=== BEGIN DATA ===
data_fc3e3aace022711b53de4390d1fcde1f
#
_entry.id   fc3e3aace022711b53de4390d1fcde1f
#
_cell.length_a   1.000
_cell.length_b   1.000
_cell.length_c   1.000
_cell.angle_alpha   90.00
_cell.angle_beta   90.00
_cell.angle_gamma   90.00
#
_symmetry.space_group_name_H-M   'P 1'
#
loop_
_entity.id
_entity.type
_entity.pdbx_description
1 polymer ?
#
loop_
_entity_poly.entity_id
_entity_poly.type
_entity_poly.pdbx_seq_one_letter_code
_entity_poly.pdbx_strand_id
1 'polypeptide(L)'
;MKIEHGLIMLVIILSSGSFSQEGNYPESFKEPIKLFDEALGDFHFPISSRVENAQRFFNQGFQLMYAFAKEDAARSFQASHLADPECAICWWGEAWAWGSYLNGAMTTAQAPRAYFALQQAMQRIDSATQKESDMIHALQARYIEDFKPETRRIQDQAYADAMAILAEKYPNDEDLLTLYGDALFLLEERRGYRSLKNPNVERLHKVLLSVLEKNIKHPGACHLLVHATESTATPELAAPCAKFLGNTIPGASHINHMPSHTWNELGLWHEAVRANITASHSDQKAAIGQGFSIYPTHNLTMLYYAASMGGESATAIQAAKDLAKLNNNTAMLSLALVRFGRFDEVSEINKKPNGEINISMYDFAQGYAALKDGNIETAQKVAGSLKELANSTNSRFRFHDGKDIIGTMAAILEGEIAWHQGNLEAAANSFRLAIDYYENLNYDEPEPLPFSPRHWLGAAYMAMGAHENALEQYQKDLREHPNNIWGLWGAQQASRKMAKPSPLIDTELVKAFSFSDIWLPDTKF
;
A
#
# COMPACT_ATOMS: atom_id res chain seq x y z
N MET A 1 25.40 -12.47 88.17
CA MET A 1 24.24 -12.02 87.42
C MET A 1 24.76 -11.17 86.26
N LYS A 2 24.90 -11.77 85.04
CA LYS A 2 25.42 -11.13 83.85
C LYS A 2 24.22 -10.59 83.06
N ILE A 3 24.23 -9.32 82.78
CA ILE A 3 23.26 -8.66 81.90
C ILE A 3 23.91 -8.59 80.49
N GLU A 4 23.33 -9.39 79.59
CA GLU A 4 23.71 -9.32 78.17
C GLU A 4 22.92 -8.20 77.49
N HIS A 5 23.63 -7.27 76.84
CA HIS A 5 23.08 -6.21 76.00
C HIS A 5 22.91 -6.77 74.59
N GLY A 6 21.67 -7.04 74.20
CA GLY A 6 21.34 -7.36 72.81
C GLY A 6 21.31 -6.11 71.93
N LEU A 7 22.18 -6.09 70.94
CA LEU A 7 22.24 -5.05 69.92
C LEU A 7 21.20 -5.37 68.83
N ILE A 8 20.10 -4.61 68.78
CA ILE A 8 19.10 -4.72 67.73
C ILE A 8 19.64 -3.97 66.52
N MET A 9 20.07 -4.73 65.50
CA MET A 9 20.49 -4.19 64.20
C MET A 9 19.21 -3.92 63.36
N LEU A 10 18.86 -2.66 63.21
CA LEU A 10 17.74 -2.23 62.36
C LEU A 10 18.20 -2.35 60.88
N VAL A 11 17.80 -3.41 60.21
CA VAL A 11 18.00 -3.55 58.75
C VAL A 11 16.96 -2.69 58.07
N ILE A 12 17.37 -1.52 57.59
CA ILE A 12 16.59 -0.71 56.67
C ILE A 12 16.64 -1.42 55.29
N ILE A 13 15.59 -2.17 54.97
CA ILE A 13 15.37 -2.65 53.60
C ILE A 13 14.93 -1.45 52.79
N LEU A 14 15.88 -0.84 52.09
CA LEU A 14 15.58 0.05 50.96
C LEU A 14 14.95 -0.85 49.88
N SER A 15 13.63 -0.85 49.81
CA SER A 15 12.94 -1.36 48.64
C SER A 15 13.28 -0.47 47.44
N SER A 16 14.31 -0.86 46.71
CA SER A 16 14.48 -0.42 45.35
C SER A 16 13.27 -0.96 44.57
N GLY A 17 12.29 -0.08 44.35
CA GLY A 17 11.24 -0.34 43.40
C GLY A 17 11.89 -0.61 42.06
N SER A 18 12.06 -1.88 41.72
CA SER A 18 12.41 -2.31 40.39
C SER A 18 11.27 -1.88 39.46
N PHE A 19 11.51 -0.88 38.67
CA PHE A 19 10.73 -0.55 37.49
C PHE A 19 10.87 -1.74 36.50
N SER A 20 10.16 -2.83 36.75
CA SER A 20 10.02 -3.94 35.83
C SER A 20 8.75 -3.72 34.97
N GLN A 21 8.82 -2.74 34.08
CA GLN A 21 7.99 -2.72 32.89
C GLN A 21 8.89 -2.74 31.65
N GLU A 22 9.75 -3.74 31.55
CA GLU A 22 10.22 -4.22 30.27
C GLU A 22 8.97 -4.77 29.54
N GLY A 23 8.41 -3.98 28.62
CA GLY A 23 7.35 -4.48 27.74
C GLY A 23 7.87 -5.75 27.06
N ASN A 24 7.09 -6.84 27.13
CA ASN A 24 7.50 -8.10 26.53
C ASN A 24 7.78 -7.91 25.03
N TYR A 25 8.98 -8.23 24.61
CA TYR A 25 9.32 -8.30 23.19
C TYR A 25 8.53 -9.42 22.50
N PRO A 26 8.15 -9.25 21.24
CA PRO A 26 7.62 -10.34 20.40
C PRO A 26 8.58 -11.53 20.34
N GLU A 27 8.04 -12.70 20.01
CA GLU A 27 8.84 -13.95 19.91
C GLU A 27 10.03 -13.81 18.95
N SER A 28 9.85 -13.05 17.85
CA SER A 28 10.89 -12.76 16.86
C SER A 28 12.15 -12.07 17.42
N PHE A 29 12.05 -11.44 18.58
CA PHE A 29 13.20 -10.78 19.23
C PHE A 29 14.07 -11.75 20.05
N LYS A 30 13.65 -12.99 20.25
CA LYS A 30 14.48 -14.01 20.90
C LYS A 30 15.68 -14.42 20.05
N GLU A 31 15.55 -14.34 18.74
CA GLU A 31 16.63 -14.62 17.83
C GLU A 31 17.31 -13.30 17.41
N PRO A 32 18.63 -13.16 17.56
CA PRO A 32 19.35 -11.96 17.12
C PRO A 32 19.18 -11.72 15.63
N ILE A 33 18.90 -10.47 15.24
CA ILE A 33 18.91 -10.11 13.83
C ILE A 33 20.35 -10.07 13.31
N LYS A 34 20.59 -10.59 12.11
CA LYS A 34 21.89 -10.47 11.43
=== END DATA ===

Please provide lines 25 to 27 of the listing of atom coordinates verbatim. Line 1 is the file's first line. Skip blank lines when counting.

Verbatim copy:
1 'polypeptide(L)'
;MKIEHGLIMLVIILSSGSFSQEGNYPESFKEPIKLFDEALGDFHFPISSRVENAQRFFNQGFQLMYAFAKEDAARSFQASHLADPECAICWWGEAWAWGSYLNGAMTTAQAPRAYFALQQAMQRIDSATQKESDMIHALQARYIEDFKPETRRIQDQAYADAMAILAEKYPNDEDLLTLYGDALFLLEERRGYRSLKNPNVERLHKVLLSVLEKNIKHPGACHLLVHATESTATPELAAPCAKFLGNTIPGASHINHMPSHTWNELGLWHEAVRANITASHSDQKAAIGQGFSIYPTHNLTMLYYAASMGGESATAIQAAKDLAKLNNNTAMLSLALVRFGRFDEVSEINKKPNGEINISMYDFAQGYAALKDGNIETAQKVAGSLKELANSTNSRFRFHDGKDIIGTMAAILEGEIAWHQGNLEAAANSFRLAIDYYENLNYDEPEPLPFSPRHWLGAAYMAMGAHENALEQYQKDLREHPNNIWGLWGAQQASRKMAKPSPLIDTELVKAFSFSDIWLPDTKF
;